We received an email from a troubled parent about an autistic kid who is constantly climbing on chairs, tables and trees. While that might sound lame, it can get dangerous when the child climbs on top of the house or high up on tall trees. This gets you all worked up and really fearful knowing well that the child could hurt themselves when they go to such extent.
Climbing is not bad at all. In fact, it is a normal growth stage in toddlers when they want to exercise their developing motor muscles. A study targeting Cerebral palsy and typically developing children showed that climbing helped improve motor abilities through increased synchronization between cortex and muscles.
So when does climbing of a toddler get dangerous? Well, when it involves high heights that would cause harm on their bodies were they to come down. It is also dangerous when the kid is likely to topple over something that could fall on them causing serious injuries like these TVs that were studied in this report. Parents Canada lists falls from climbing on top of windows and house furniture to be among the top 5 causes of toddler deaths in Canada.
The CPSC has recommended that any furniture that might tip-over such as TVs, bookcases, countertops need to be fastened well for safety.
When an autistic kid is climbing on top of all furniture in the house as well as outside, there is a problem. They are a sensory-seeking hint. In fact, they are seeking proprioceptive input.
So how do you stop this dangerous behavior of your kid trying to climb everything? Well, it can be done and we will look at strategies that can help you do this. Before we mention them, it will be right to say that completely trying to stop your kid from climbing will not really work. You have to get them other activities where their excess energy is going to be redirected. So let’s dig into those activities:
- Ask them to do resistance activities such as pulling and pushing on things. Other than providing proprioceptive input, this activity is also going to spend most of the bottled-up energy that the child might have.
- Get them to spend lots of energy through trampoline therapy
Your kid has lots of energy that needs to be expended. Well, the mini trampoline is a good bet. Studies have shown that the use of trampoline therapy is great in using up excess energy in hyperactive children.
But you need to make sure that everything will be safe and that there adult supervision as the child uses the trampoline.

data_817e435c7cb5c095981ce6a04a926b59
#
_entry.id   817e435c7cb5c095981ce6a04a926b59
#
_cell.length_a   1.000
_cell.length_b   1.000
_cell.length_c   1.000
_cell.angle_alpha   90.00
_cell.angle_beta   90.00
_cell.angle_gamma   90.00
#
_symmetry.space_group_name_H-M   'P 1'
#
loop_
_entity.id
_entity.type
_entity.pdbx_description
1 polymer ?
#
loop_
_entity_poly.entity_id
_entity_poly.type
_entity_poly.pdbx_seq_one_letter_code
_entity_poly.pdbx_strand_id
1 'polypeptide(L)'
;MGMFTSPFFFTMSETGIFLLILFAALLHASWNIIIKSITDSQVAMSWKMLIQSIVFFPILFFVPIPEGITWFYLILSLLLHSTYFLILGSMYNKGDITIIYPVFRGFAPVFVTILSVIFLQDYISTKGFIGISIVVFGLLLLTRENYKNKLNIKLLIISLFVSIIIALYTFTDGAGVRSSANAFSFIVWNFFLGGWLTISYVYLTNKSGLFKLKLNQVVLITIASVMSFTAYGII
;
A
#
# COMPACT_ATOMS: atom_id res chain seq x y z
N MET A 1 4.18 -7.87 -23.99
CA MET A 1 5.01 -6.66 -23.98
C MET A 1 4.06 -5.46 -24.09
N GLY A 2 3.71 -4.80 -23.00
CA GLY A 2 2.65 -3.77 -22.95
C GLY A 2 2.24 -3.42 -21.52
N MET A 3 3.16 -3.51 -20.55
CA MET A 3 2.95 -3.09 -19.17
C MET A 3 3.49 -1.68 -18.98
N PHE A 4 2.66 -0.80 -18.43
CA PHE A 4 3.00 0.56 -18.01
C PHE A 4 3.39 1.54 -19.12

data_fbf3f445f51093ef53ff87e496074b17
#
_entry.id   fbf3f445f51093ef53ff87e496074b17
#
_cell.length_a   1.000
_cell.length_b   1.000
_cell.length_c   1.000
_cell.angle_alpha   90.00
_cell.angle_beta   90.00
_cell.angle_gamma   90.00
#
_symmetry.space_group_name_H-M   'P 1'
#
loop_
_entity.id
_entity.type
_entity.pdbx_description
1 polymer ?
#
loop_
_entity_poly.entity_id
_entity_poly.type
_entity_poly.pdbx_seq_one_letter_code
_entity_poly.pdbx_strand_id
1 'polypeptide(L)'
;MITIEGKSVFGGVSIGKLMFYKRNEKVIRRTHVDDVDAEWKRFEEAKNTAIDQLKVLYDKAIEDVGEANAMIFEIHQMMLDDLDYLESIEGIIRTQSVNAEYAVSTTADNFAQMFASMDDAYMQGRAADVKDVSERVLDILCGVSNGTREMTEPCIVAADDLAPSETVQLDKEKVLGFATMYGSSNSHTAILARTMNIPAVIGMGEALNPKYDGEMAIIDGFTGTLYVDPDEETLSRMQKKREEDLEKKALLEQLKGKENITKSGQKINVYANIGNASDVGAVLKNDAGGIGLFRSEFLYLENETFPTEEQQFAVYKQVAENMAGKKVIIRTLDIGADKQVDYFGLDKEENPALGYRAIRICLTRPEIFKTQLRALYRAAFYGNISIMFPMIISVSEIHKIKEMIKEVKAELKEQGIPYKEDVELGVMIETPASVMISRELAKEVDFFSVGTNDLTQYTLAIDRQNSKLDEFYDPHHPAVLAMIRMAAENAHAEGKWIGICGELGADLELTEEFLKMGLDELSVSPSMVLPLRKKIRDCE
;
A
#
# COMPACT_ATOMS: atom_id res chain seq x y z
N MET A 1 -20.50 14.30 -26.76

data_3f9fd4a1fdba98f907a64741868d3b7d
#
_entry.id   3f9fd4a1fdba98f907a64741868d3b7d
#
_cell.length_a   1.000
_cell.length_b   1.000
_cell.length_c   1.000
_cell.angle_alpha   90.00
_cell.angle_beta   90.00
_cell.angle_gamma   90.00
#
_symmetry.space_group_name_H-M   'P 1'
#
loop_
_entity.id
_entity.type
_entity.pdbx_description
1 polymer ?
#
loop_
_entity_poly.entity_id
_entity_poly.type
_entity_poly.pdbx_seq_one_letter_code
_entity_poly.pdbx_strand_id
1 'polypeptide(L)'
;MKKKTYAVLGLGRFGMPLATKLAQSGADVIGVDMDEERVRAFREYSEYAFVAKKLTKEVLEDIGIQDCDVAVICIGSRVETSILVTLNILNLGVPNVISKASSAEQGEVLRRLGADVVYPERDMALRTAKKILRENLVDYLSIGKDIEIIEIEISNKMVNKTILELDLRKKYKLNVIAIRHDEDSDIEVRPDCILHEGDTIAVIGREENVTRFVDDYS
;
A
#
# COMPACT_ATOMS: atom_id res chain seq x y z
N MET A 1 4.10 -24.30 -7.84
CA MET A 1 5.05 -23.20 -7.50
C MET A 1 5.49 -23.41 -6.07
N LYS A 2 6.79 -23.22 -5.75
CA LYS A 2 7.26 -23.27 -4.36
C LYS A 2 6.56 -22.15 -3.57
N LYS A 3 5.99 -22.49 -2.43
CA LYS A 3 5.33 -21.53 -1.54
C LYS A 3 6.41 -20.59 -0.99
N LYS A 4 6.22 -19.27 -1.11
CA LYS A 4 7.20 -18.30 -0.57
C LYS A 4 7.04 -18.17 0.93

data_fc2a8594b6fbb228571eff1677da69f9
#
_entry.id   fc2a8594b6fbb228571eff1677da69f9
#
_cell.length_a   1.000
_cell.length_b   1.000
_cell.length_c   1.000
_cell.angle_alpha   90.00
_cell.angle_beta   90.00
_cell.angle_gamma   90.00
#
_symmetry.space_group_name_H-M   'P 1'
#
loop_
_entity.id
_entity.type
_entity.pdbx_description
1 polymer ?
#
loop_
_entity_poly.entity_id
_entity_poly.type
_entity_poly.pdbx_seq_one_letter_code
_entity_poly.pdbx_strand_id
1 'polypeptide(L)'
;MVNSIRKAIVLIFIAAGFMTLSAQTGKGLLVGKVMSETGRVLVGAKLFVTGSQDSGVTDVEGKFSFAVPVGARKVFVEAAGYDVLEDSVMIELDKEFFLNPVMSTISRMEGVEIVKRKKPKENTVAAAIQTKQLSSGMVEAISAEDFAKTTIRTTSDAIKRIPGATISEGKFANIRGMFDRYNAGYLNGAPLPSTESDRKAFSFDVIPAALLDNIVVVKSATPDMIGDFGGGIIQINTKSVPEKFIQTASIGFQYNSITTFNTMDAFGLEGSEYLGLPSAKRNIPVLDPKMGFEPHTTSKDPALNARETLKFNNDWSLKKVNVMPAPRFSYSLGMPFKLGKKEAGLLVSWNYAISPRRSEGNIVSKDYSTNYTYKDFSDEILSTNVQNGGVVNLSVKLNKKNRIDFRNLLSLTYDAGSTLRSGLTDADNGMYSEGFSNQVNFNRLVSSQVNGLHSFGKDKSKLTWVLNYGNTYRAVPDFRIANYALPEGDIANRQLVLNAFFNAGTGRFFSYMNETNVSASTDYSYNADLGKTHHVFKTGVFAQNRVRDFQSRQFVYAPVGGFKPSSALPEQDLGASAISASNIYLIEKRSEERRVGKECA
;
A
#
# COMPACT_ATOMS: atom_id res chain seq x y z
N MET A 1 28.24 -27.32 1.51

The trampoline should be installed with safety nets as well as comfortable foam paddings on the rails so that it will not be injurious if the kid hits themselves on these parts. Dangerous flips and gymnastics are to be avoided both in public and indoor trampolines. You are also to make sure that only one kid climbs on the trampoline at a time to avoid them colliding and hurting each other as they play.
- Get some wall climbers with mattress protection on the ground
You can redirect the excess energy that autistic kids have by installing climbers on your indoor walls. Below the walls is a soft mattress-like landing so that in case the child falls, they are safe. Climbing walls provide proprioceptive sensory input to your child. We reviewed some autism climbing furniture here.
- Get them to play out in the field
When your kid starts climbing on top of chairs, tables and wardrobes, it is time to get out.
Have them running. Have them kick and play football. Have them riding on bicycles or any other energy-intensive activities that are going to consume much of their energy.
- Give them tight hugs
When your kid is climbing, they might do it on surfaces that provide them with pressure and close contact.
How about giving them deep and tight hugs to control this behavior? Yes, that might sound lame but you will be amazed when it works. You could also get them compression vests that have been found to cause calming hug effect.
- Weight training
While you are not going to ask the kid to go to the gym to lift dumbbells and all that, you could ask them to carry heavy books around as this is going to help in their proprioceptive input.
Related: Autism Wandering Prevention